During this period around Tisha B'Av, when we are in the midst of mourning the loss of the Beit Hamikdash (Holy Temple), we must focus on improving our interpersonal relationships. Even in the darkest hours of Jewish history, we have always maintained that God will ultimately redeem the world and bless us with peace. In addition, our tradition tells us that the Final Redemption will happen suddenly, perhaps miraculously, and somehow make sense of all the suffering throughout history. This culminating event will be of benefit not only to Jews, but to all humanity. Unlike underdogs in sports, we have an additional piece of information to keep us motivated: it's not a matter of if - it's only a matter of when. And if we work as a team, it will happen sooner than you think.

Friday, July 9, 2010

The Anonymity of the Internet

The Internet is simply amazing. It can be used to spread useful information, connect with family and friends, or even for shopping. However, as with everything else in life, it can also be used for bad. Instead of getting into a never-ending discussion about the vices and virtues of the Internet, I wanted to focus on a very specific aspect: anonymity. All you have to do is peruse some of the anonymous comments on YouTube, certain political blogs or news sites to understand the extent of the vitriol some people feel compelled to write. As civilized people in general, and as Jews in particular, we should never engage in such indecent behavior. Even while remaining anonymous online, we are accountable for all of our actions.

This is not to say that Internet anonymity is a bad thing - it is simply meant to say that using anonymity as a way to hurt another person is wrong. Interactive media (including blogs) are a great means through which to express an opinion and get feedback. They're also great because people tend to be more direct when writing a comment or stating a position when it can't be traced back to them. However, we must be cautious - not only with the spoken word, but also with the written word. We shouldn't stop being decent human beings just because we're behind a computer screen or cell phone. Even when you are passionate about a certain issue, you can state your position without resorting to viciousness. Never forget - when people begin personal attacks, it's simply an acknowledgement that their arguments lack merit.

I'm always impressed when people courteously disagree. To do so takes some sincere effort and practice from both parties involved. Getting courteous feedback from people who agree on a given issue is fine, but that's easy. We don't usually have to work on the way we act toward close friends or ideological allies. However, we usually do have to work on the way we act toward people we don't particularly like or who hold political or religious positions that differ from our own. Hopefully, we will overcome our inclination to act out against those individuals. But during those instances when we are thinking about giving in to our lower natures, a specific excerpt from Pirkei Avot (Ethics of the Fathers 2:1) might help put things into perspective:

"Consider three things and you will not come into the grip of sin: Know what is above you - a watchful Eye, an attentive Ear and all your deeds are recorded in a Book."

This quote provides many lessons, such as developing an awareness that even when people are not looking, all of our actions matter. It also teaches us that there is ultimate reward and punishment. Sometimes justice is seen in this world and sometimes it is not. However, either in this world or the next, every evil deed will be punished (unless there is repentance) and every good deed will be rewarded. Whether we are interacting with people face-to-face or posting something online or talking or texting on a cell phone, a basic code of ethical conduct must always be followed. Although we might be able to hide our true identities from human beings, we're never anonymous to God.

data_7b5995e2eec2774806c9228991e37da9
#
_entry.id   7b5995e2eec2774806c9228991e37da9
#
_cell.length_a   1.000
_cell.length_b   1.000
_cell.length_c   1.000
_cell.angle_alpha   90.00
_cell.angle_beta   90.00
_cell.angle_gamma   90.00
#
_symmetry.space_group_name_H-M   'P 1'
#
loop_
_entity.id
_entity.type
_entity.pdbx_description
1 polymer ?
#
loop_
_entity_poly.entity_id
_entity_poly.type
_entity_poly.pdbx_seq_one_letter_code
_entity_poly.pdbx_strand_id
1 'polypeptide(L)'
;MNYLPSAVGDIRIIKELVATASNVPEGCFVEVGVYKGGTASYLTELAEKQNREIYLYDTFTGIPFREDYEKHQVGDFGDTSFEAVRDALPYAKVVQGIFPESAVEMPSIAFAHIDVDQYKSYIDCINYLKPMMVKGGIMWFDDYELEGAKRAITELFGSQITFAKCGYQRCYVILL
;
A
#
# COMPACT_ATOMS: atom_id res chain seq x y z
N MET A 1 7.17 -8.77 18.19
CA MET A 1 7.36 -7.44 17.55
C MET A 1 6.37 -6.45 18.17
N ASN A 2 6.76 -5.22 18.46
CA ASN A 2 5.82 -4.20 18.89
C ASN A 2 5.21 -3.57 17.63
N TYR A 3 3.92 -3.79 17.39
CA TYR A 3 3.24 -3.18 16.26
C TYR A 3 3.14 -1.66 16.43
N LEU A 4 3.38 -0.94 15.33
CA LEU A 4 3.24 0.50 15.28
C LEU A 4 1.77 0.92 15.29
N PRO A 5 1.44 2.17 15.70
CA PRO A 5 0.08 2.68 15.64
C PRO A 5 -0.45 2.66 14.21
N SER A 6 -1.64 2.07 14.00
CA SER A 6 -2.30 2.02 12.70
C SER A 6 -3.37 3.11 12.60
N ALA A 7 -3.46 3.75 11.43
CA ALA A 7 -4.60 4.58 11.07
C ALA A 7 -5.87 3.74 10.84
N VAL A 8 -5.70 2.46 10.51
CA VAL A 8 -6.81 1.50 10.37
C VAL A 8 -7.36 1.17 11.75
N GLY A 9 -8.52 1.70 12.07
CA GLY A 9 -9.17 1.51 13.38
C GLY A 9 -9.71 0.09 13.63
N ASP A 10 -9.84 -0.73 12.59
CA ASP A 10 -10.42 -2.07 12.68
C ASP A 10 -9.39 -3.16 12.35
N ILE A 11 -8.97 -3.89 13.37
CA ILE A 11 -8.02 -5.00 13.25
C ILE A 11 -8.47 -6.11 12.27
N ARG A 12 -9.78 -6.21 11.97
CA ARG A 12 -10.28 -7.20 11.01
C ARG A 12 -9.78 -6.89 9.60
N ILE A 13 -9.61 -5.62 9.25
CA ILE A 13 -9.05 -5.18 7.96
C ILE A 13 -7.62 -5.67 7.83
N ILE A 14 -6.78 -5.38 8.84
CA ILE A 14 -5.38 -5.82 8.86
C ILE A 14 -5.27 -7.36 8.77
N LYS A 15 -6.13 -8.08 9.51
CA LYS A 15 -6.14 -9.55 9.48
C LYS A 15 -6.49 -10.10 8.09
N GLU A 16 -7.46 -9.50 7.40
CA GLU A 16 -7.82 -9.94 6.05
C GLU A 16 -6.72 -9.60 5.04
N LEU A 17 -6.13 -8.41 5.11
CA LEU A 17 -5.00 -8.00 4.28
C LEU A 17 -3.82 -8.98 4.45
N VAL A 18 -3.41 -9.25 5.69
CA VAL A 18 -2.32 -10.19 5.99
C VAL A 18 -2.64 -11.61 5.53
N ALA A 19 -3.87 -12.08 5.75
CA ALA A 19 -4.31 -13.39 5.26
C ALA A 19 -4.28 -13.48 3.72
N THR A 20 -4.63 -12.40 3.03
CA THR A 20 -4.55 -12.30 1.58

Sunday, July 4, 2010

"Spiritual" Leadership

Once Moses came to terms with the fact that he would not enter the Land, he placed his primary concern on the future of the Jewish people. Therefore, Moses asks God to appoint the next leader, in which he addresses Him as "God of the spirits of all flesh." And after God responds that He has already decided that Joshua would be that man, God refers to Joshua as "a man in whom there is spirit." Of all the different ways Moses could have addressed God, and of all the different ways God could have addressed Joshua, why is there so much talk about "spirits"? Rashi's explanation for these references provides us with important insights that are just as applicable today as they were thousands of years ago.

Firstly, no two people are exactly alike. Everyone has an individual "spirit" - i.e., unique approaches to different issues. Even if we personally disagree with them, it's important to allow others the freedom to express these perspectives. Part of why we are so unique as a people is because we are not a monolithic group. As David Ben-Gurion correctly observed, where there are two Jews, there are three opinions. So when Moses was making reference to the "God of the spirits of all flesh," he was talking about God's knowledge of the intricacies of each person's unique views and personality.

Consequently, a leader is needed who understands how to treat each person according to their own "spirit." A true leader is not someone who engages in nepotism or disregards those who disagree with him. While it would have been completely understandable for Moses to incessantly push for his own son to be the next leader, he cared more about the right man leading the Jewish people. Joshua was chosen because God knew that he was a man who had the ability to tolerate - and therefore lead - a diverse group of twelve tribes.

Unfortunately, many of the religious and political leaders of today do not meet the above criteria. They often go out of their way to quiet others. They often engage in appointing people to positions of authority because they are friends or relatives - not because they are the most qualified. And perhaps more than anything else, they often have trouble putting their egos aside for the sake of successfully leading those around them.

In other words, the Torah's approach to leadership brings to light what many of today's leaders would rather keep in the dark.